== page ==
Amid fear, ‘lumad’ recall an Angel’s visit
Former students of a school for indigenous people in Lianga, Surigao del Sur, want their angel’s help. Actress Angel Locsin, that is.
The actress visited the Alternative Learning Center for Agricultural and Livelihood Development (Alcadev) in 2009. She spent two days in the hinterland school in Sitio Han-ayan in the village of Diatagon.
On Sept. 1, members of the paramilitary group Magahat-Bagani killed Alcadev’s executive director, Emerito Samarca, and two others—“lumad” leader Dionel Campos and his cousin datu Aurelio Sinzo.
“Angel even slept in the room where Samarca was found dead,” Maricris Pagaran, who was appointed officer in charge of Alcadev, told the Inquirer.
Angel assumed the name of “Ate Jean” during her visit, stressing that she did not want her celebrity status known to the students. What she did not know, however, is that they knew she was Angel the actress.
“We just pretended we did not know she was Angel Locsin,” said Rico Pareja, who was then a third year high school student of Alcadev.
“What she did was an immersion of sorts. She listened to our stories,” said Pareja, who recently finished BS Education at the Surigao del Sur State College and now teaches at Alcadev.
Amalyn Ugking, who was 13 years old when Angel visited Alcadev, said the actress acted like she was just “an ordinary person.”
“She even washed her own dishes. She did not want to be treated like a visitor,” said Ugking, then an elementary student of the tribal community school run by the Tribal Filipino Program of Surigao del Sur (TRIFPSS).
“And we respected her request for her not to be treated as Angel the actress,” Ugking said, adding that “deep inside we wanted to show her that we were her fans.”
Michelle Campos, now 17 and was a fifth grader when Angel went to their school, said she was among those who knew it was Angel the actress.
“But no one tried to get her autograph. No one tried to have their photos taken with her,” Campos said.
“But when we (students) were on our own, we were giggling,” she added.
Campos is a daughter of Dionel Campos, leader of tribal group Malahutayong Pakigbisog Alang sa Sumusunod, who was killed on Sept 1.
Michelle, now a freshman at Surigao del Sur State College in Tandag City, was at school when she learned of her father’s death.
“President Aquino should seriously answer to these atrocities. The military should stop implementing this ‘Oplan Bayanihan.’ There will surely be peace and development after they’ve wiped out all the lumad and allow the entry of the mining firms,” Campos said in an interview at the wake of her father at the social hall of the provincial government compound here.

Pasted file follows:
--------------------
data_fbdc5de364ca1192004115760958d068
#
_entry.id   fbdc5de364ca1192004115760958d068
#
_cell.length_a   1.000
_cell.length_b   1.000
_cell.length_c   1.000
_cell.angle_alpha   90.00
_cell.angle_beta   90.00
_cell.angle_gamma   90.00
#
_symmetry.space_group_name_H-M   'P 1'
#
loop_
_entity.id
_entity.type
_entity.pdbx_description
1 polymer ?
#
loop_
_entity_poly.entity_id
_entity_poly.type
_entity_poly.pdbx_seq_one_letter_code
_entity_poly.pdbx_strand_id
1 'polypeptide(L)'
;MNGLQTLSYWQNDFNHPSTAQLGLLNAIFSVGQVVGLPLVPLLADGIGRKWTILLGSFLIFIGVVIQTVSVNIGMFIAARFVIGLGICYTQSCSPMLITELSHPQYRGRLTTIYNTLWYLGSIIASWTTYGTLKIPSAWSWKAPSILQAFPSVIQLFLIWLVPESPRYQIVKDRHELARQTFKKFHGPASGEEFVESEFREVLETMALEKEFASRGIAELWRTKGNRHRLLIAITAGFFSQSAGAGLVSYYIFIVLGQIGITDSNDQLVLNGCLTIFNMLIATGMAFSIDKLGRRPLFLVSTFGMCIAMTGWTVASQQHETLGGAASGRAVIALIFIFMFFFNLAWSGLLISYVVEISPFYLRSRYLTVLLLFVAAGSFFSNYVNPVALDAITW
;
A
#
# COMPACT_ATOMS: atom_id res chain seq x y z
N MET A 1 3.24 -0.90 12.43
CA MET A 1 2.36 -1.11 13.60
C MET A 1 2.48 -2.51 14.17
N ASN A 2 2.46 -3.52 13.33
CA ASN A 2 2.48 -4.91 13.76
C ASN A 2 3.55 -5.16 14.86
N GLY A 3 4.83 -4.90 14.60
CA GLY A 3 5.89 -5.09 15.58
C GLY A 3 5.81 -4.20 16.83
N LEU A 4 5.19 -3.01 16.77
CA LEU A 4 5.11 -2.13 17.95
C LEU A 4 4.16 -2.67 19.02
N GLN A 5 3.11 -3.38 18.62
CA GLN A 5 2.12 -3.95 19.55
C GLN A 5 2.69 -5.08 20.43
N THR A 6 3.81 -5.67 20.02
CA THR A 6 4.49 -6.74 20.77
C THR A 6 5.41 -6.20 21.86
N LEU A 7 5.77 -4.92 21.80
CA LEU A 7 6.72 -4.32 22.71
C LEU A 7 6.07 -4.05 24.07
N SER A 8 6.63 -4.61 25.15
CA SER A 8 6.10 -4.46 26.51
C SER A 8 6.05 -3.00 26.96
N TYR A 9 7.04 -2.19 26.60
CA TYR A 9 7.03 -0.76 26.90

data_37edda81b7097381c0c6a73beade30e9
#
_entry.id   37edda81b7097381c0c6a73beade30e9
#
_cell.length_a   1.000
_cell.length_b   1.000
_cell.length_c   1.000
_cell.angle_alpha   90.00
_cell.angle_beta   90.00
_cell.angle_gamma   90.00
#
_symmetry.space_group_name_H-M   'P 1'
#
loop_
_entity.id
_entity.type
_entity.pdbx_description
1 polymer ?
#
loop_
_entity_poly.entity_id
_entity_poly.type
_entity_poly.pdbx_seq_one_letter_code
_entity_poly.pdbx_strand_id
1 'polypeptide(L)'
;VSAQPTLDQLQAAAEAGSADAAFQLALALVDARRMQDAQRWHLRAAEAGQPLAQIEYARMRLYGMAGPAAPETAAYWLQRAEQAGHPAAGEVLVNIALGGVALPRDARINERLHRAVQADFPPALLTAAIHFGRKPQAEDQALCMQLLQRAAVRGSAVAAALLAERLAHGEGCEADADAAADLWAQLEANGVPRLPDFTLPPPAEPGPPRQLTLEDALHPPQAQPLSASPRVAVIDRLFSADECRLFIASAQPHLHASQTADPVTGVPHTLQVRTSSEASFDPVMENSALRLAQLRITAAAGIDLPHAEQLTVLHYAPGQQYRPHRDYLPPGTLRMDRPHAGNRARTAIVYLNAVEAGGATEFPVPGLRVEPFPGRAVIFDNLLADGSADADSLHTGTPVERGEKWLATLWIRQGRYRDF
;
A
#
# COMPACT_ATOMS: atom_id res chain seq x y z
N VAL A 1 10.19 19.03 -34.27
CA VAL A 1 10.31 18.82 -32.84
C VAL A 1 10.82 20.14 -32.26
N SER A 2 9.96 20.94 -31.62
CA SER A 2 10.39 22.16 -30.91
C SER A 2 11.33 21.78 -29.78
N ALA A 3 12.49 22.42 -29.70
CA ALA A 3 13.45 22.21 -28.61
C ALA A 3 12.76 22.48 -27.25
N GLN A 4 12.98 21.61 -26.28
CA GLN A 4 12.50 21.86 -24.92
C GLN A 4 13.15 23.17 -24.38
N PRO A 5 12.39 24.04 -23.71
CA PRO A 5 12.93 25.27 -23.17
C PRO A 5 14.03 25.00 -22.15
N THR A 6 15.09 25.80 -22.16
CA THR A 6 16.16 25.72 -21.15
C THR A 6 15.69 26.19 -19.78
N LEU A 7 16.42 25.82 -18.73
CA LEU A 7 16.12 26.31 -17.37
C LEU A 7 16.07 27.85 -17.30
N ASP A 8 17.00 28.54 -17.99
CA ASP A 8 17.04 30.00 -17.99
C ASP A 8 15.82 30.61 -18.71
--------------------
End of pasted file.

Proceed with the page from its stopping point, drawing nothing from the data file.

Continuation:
Not far from the social hall is the provincial sports center, where more than 3,000 evacuees from hinterland communities in the province’s five towns are staying. Although some of the evacuees are not from Lianga town, they also had to leave their homes, fearing that the paramilitary group would reach their villages.
“Government should disarm and disband the paramilitary groups,” Campos added.
Among the evacuees are students of the Alcadev and tribal community schools run by the TRIFPSS. Alcadev caters to high school students, while TRIFPSS operates more than 20 elementary schools all over the province. TRIFPSS won the Department of Education’s National Literacy Award in 2001 and 2005. Alcadev was a finalist in the same contest last year.
Angel was not the only “celebrity” who set foot on Alcadev’s school compound. Also in 2009, then Commission on Human Rights head and now Justice Secretary Leila de Lima visited the school while investigating the mass evacuation due to military operations that year. In 2011, Belgian Ambassador to the Philippines Christian Meerschman was also a visitor.
In 2009, Angel donated 300 plastic desks for Alcadev and TRIFPSS. This time, present and former students of Alcadev and TRIFPSS are again asking for her help.
“Please help us. You can come here (evacuation center) to see our situation. If not, you can call on the people to help us,” Pareja said.
“Also help us in our quest for justice for Emerito Samarca, Dionel Campos and Aurelio Sinzo,” Pareja added.
For the now-fatherless Michelle, Angel can do a lot. “She can help spread the news about what happened to us,” she said.
“She can attest that accusations of the school being a training ground for the communist New People’s Army are not true. She was there, she knows what kind of school we have, what kind of people we are,” Michelle added.
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